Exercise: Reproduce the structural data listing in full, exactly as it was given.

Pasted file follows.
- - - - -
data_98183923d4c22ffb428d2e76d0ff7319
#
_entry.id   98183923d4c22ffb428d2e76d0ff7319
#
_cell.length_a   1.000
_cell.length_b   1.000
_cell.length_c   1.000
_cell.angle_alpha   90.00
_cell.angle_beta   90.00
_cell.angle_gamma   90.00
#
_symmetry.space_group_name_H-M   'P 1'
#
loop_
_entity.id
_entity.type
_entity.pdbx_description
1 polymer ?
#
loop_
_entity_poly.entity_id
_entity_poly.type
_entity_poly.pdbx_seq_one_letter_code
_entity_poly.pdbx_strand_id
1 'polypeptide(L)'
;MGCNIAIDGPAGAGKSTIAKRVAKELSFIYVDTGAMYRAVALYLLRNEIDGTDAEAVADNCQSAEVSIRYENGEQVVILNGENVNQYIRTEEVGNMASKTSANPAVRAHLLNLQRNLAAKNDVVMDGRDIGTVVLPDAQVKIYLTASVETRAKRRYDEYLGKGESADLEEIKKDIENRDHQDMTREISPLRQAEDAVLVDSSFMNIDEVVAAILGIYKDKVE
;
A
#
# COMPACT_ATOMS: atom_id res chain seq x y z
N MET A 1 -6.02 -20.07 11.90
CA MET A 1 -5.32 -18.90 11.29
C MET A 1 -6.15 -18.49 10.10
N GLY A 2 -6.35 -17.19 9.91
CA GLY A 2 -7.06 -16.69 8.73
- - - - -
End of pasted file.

data_98183923d4c22ffb428d2e76d0ff7319
#
_entry.id   98183923d4c22ffb428d2e76d0ff7319
#
_cell.length_a   1.000
_cell.length_b   1.000
_cell.length_c   1.000
_cell.angle_alpha   90.00
_cell.angle_beta   90.00
_cell.angle_gamma   90.00
#
_symmetry.space_group_name_H-M   'P 1'
#
loop_
_entity.id
_entity.type
_entity.pdbx_description
1 polymer ?
#
loop_
_entity_poly.entity_id
_entity_poly.type
_entity_poly.pdbx_seq_one_letter_code
_entity_poly.pdbx_strand_id
1 'polypeptide(L)'
;MGCNIAIDGPAGAGKSTIAKRVAKELSFIYVDTGAMYRAVALYLLRNEIDGTDAEAVADNCQSAEVSIRYENGEQVVILNGENVNQYIRTEEVGNMASKTSANPAVRAHLLNLQRNLAAKNDVVMDGRDIGTVVLPDAQVKIYLTASVETRAKRRYDEYLGKGESADLEEIKKDIENRDHQDMTREISPLRQAEDAVLVDSSFMNIDEVVAAILGIYKDKVE
;
A
#
# COMPACT_ATOMS: atom_id res chain seq x y z
N MET A 1 -6.02 -20.07 11.90
CA MET A 1 -5.32 -18.90 11.29
C MET A 1 -6.15 -18.49 10.10
N GLY A 2 -6.35 -17.19 9.91
CA GLY A 2 -7.06 -16.69 8.73